As I understand it, this will be feasible as soon as you can get American manufacturing workers to work for Chinese wages.

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blight_ May 31, 2012 at 9:15 am

Hence the plan to abolish minimum wage and eliminate regulatory oversight.

Of course, we still need "safety nets" on the rooftops…

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Tad May 30, 2012 at 1:22 pm

That outsourcing is working out really swell, ain't it?

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Pat May 30, 2012 at 1:34 pm

Fuck China

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Jazz ism May 30, 2012 at 2:27 pm

I agree with the concept of making Mexico our manufacturing base. More secured supply and the average Mexican making good money and dropping off crime and less influence the cartel has makin them weaker. Dump China. They take enough of our money.

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IronV May 30, 2012 at 2:30 pm

The single freaking scariest thing I've ever read about the rise of China. These bastards will, literally , stop at nothing.

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Mark May 30, 2012 at 2:37 pm

Good.

This is a wake-up call.

China is our enemy.

The only thing we should be buying from China are egg rolls.

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Paralus May 30, 2012 at 6:08 pm

We'd have to check them for mercury and other heavy metals

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spastic88 May 30, 2012 at 2:53 pm

can't we just hit Ctrl + Alt + Delete?

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ltfunk May 30, 2012 at 3:54 pm

Just another cyberweenies with a vested interest calling wolf.

Not unusual, not military rated, not common and not a problem – but dont let that stop you worrying.

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Tribulationtime May 30, 2012 at 4:10 pm

I agree with the very first post. Meanwhile they stay outside…don´t bother in change chips.

Well WE CAN LAUNCH A PREVENTIVE ATTACK. Whoever win we don´t need the weapons anymore.

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Bush May 30, 2012 at 4:11 pm

China > American

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Lance May 30, 2012 at 4:34 pm

With that pic makes me think is the F-22 Oxygen system made in China??????

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Belesari May 30, 2012 at 4:37 pm

China basicly builds all the factories for them and streamlines the building process by not stringing out the factories through 20 different states? This makes them cheaper!

My god a country that has the worst record on earth of industrial espionage and is supplying our enemies with weapons is spying on us!!!!!!

Well damnit we should do that. Though the factories will have to be in 30 different states to make something made in a single city in china driving up its cost 200%. And we will tax the hell out of the corperations who will mostly use the insane amounts of loopholes to avoid paying it.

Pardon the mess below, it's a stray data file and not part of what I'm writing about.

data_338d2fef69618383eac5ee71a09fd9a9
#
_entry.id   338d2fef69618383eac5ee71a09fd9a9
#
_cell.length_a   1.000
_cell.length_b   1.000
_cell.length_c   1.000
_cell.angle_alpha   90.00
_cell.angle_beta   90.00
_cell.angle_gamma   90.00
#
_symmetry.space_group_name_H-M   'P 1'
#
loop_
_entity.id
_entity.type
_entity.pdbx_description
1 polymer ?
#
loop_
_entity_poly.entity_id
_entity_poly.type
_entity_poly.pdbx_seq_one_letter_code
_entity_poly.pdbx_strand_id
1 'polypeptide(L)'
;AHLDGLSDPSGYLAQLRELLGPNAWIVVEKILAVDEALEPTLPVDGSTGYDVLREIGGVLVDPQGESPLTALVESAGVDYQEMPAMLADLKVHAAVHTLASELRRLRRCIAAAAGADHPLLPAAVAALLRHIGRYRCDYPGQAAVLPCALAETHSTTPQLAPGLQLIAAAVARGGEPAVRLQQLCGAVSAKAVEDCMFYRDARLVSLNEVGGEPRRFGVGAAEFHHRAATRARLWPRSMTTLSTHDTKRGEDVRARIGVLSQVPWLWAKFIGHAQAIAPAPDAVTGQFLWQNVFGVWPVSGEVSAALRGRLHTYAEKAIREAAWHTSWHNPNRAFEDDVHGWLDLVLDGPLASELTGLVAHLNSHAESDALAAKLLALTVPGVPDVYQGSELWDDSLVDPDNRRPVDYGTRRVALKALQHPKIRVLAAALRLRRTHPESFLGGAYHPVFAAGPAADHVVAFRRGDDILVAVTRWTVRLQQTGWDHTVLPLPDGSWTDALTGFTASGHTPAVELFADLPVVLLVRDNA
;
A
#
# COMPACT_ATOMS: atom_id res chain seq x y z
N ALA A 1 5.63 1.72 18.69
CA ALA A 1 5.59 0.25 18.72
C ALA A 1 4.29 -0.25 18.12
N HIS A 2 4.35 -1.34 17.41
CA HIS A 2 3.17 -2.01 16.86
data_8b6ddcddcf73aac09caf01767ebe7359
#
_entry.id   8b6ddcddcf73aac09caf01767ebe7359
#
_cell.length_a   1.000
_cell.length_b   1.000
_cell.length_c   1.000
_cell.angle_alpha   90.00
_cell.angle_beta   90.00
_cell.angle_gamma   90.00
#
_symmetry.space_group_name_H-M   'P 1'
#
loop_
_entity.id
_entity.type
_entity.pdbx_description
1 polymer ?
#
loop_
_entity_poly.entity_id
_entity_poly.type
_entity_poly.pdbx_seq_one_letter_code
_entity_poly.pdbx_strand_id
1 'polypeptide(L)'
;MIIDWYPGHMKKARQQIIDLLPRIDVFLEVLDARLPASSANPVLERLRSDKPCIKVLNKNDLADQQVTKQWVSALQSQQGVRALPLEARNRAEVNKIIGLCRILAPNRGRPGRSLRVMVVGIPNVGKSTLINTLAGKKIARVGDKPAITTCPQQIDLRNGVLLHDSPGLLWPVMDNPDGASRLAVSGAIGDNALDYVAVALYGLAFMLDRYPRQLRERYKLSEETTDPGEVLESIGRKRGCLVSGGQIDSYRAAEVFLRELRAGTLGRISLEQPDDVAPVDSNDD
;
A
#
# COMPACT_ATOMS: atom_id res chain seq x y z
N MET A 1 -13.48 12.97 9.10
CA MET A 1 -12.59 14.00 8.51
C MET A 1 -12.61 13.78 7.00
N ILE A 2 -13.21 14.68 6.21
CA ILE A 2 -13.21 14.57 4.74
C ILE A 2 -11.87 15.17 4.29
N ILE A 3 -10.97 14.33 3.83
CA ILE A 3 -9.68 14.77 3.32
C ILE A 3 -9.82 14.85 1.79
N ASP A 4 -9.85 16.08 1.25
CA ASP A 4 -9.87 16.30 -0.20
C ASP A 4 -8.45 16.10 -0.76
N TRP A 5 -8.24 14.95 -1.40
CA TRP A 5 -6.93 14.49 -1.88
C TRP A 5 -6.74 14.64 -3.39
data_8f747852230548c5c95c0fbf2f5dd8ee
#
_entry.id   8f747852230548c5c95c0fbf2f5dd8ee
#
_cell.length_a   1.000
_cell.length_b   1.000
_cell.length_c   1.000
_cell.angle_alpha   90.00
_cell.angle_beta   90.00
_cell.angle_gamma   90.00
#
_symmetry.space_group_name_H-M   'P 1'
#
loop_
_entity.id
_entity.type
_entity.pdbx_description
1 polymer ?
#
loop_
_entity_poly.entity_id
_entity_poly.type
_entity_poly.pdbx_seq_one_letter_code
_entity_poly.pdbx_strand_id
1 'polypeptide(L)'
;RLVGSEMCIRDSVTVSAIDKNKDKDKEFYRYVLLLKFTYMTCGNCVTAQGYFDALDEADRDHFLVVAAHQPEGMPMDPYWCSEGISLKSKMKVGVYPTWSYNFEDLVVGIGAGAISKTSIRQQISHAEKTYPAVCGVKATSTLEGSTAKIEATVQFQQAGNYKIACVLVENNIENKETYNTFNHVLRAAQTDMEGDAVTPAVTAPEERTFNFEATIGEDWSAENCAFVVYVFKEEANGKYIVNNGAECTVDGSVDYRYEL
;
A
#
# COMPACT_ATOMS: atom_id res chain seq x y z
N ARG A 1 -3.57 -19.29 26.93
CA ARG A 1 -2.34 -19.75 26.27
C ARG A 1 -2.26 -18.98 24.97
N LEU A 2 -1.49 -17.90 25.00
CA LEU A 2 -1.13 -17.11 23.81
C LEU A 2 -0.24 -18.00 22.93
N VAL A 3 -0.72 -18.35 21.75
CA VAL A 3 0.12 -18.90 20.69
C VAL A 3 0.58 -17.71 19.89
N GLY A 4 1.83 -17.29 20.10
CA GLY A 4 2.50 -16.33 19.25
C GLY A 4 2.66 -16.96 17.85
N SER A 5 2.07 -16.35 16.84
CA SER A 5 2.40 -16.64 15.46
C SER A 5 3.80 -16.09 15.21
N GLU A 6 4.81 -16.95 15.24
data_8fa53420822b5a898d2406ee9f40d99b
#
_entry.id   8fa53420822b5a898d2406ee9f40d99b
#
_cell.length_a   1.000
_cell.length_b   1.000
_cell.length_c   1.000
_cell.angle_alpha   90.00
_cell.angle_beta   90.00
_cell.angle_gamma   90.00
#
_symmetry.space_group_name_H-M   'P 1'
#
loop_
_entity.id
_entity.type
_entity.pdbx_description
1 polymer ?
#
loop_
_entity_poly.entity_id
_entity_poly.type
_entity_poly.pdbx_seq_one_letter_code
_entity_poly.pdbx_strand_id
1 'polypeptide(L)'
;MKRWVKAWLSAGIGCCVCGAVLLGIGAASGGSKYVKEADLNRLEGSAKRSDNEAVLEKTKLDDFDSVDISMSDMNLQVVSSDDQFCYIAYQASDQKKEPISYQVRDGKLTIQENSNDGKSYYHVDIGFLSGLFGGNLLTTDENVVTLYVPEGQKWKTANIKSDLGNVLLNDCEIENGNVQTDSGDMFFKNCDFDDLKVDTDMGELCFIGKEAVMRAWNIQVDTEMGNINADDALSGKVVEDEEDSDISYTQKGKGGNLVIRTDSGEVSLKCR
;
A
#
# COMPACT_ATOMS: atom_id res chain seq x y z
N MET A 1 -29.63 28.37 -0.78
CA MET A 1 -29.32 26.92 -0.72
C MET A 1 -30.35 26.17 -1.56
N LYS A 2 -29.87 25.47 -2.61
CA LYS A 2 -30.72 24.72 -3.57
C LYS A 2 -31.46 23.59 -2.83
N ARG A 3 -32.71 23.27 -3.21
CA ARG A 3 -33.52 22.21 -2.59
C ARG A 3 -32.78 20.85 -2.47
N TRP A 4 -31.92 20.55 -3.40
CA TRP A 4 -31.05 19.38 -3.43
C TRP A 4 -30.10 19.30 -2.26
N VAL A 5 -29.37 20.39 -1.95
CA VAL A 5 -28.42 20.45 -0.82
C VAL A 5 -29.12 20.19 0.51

Meanwhile our politicians will continue getting bought by chinese corperations and government groups (clinton and friends) and we will demand the heads of the CEO's while reelect the same idiots who ended up doing this crap in the first place.

Get a mirror, either hang that guy or get a clue and start making sure that the people you vote for are doing what is best for the country in the best way maybe not the most ideologicaly Pure way but in the way most realisitic and best able to benefit the country in all.

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Belesari May 30, 2012 at 4:39 pm

This would all require us to admit the current problems with the economy, culture, DoD, politics, jobs, etc all stem from those dipsh*ts in washington and around the country WE THE VOTERS are sending into office.

Oh but wait we can all be like andy and just repeat the lines told to us and refure to face the more difficult truth.

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So? May 30, 2012 at 8:44 pm

BTW, SkoroBogatov means QuicklyRich. Hehe.

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Ara May 30, 2012 at 10:30 pm

To **** with them! why are we still dealing with them?

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Ems May 30, 2012 at 11:21 pm

read the paper, it is something that was put in by the designers not china…they say all their chips have similar back doors…

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Roland June 2, 2012 at 3:57 am

I bought a spy camera on ebay. The seller and manufacturer were from China. I was unaware of the risk when I installed the software driver that comes along with the spy camera. During the time I was installing the software driver on my laptop, my Mcafee anti virus pops up a warning that indicate the software is a virus. I immediately remove the disk software and install an addition virus removal on my laptop computer. Most spy camera on ebay have this disk software drivers and its all made in China.

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Dave Tobin IV May 31, 2012 at 1:31 am